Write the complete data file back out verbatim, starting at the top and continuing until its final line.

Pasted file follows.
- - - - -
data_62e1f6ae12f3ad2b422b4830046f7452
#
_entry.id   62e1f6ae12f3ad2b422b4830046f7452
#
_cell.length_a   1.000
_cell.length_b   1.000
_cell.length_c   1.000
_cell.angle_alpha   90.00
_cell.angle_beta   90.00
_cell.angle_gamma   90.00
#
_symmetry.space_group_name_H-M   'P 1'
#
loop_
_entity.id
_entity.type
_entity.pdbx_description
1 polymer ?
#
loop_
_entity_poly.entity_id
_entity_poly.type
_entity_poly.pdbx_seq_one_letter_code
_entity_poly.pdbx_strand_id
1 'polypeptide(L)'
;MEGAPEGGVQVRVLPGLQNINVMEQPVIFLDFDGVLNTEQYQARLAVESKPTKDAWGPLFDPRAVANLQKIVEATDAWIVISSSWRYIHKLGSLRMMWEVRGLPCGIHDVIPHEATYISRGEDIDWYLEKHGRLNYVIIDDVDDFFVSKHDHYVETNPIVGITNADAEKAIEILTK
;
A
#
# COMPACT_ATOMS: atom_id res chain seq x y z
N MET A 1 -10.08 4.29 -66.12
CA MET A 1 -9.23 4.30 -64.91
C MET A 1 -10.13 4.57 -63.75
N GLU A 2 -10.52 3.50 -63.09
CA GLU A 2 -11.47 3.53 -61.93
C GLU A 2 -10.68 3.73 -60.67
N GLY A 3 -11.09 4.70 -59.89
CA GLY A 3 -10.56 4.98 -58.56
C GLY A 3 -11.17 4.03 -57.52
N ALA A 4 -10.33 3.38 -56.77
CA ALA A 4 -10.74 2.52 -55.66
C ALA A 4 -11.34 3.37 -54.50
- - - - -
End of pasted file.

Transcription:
data_62e1f6ae12f3ad2b422b4830046f7452
#
_entry.id   62e1f6ae12f3ad2b422b4830046f7452
#
_cell.length_a   1.000
_cell.length_b   1.000
_cell.length_c   1.000
_cell.angle_alpha   90.00
_cell.angle_beta   90.00
_cell.angle_gamma   90.00
#
_symmetry.space_group_name_H-M   'P 1'
#
loop_
_entity.id
_entity.type
_entity.pdbx_description
1 polymer ?
#
loop_
_entity_poly.entity_id
_entity_poly.type
_entity_poly.pdbx_seq_one_letter_code
_entity_poly.pdbx_strand_id
1 'polypeptide(L)'
;MEGAPEGGVQVRVLPGLQNINVMEQPVIFLDFDGVLNTEQYQARLAVESKPTKDAWGPLFDPRAVANLQKIVEATDAWIVISSSWRYIHKLGSLRMMWEVRGLPCGIHDVIPHEATYISRGEDIDWYLEKHGRLNYVIIDDVDDFFVSKHDHYVETNPIVGITNADAEKAIEILTK
;
A
#
# COMPACT_ATOMS: atom_id res chain seq x y z
N MET A 1 -10.08 4.29 -66.12
CA MET A 1 -9.23 4.30 -64.91
C MET A 1 -10.13 4.57 -63.75
N GLU A 2 -10.52 3.50 -63.09
CA GLU A 2 -11.47 3.53 -61.93
C GLU A 2 -10.68 3.73 -60.67
N GLY A 3 -11.09 4.70 -59.89
CA GLY A 3 -10.56 4.98 -58.56
C GLY A 3 -11.17 4.03 -57.52
N ALA A 4 -10.33 3.38 -56.77
CA ALA A 4 -10.74 2.52 -55.66
C ALA A 4 -11.34 3.37 -54.50